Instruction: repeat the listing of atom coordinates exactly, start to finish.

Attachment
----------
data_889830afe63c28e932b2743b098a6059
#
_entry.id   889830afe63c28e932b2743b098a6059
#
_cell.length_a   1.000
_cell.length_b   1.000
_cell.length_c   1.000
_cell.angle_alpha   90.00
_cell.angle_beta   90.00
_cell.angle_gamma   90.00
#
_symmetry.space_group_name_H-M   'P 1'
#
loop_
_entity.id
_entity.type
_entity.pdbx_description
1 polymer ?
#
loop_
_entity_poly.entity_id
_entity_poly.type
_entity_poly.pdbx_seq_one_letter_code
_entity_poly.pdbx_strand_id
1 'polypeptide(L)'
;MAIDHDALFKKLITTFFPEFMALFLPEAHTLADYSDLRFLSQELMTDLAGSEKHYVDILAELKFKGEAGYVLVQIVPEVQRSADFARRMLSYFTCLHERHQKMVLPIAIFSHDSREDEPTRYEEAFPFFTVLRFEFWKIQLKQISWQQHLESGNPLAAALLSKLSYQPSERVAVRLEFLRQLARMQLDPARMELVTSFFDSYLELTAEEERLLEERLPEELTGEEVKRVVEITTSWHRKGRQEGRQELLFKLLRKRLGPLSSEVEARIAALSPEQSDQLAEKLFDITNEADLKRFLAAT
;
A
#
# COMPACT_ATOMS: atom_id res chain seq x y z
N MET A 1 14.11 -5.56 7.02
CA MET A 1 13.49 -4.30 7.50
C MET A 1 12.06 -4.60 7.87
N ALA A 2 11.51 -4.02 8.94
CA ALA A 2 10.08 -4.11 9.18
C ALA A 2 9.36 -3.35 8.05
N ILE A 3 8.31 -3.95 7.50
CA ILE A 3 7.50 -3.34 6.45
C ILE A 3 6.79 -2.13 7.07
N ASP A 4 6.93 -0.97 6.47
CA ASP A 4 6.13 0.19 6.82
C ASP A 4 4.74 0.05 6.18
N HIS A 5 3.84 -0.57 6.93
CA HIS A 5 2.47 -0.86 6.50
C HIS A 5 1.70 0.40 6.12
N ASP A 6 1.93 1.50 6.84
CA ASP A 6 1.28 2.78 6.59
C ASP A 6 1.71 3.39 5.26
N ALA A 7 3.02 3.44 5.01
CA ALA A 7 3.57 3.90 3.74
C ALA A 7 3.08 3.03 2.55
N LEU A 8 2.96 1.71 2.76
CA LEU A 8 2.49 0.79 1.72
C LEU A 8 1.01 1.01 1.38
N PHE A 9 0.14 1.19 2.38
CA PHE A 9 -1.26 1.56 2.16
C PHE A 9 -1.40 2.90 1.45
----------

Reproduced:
data_889830afe63c28e932b2743b098a6059
#
_entry.id   889830afe63c28e932b2743b098a6059
#
_cell.length_a   1.000
_cell.length_b   1.000
_cell.length_c   1.000
_cell.angle_alpha   90.00
_cell.angle_beta   90.00
_cell.angle_gamma   90.00
#
_symmetry.space_group_name_H-M   'P 1'
#
loop_
_entity.id
_entity.type
_entity.pdbx_description
1 polymer ?
#
loop_
_entity_poly.entity_id
_entity_poly.type
_entity_poly.pdbx_seq_one_letter_code
_entity_poly.pdbx_strand_id
1 'polypeptide(L)'
;MAIDHDALFKKLITTFFPEFMALFLPEAHTLADYSDLRFLSQELMTDLAGSEKHYVDILAELKFKGEAGYVLVQIVPEVQRSADFARRMLSYFTCLHERHQKMVLPIAIFSHDSREDEPTRYEEAFPFFTVLRFEFWKIQLKQISWQQHLESGNPLAAALLSKLSYQPSERVAVRLEFLRQLARMQLDPARMELVTSFFDSYLELTAEEERLLEERLPEELTGEEVKRVVEITTSWHRKGRQEGRQELLFKLLRKRLGPLSSEVEARIAALSPEQSDQLAEKLFDITNEADLKRFLAAT
;
A
#
# COMPACT_ATOMS: atom_id res chain seq x y z
N MET A 1 14.11 -5.56 7.02
CA MET A 1 13.49 -4.30 7.50
C MET A 1 12.06 -4.60 7.87
N ALA A 2 11.51 -4.02 8.94
CA ALA A 2 10.08 -4.11 9.18
C ALA A 2 9.36 -3.35 8.05
N ILE A 3 8.31 -3.95 7.50
CA ILE A 3 7.50 -3.34 6.45
C ILE A 3 6.79 -2.13 7.07
N ASP A 4 6.93 -0.97 6.47
CA ASP A 4 6.13 0.19 6.82
C ASP A 4 4.74 0.05 6.18
N HIS A 5 3.84 -0.57 6.93
CA HIS A 5 2.47 -0.86 6.50
C HIS A 5 1.70 0.40 6.12
N ASP A 6 1.93 1.50 6.84
CA ASP A 6 1.28 2.78 6.59
C ASP A 6 1.71 3.39 5.26
N ALA A 7 3.02 3.44 5.01
CA ALA A 7 3.57 3.90 3.74
C ALA A 7 3.08 3.03 2.55
N LEU A 8 2.96 1.71 2.76
CA LEU A 8 2.49 0.79 1.72
C LEU A 8 1.01 1.01 1.38
N PHE A 9 0.14 1.19 2.38
CA PHE A 9 -1.26 1.56 2.16
C PHE A 9 -1.40 2.90 1.45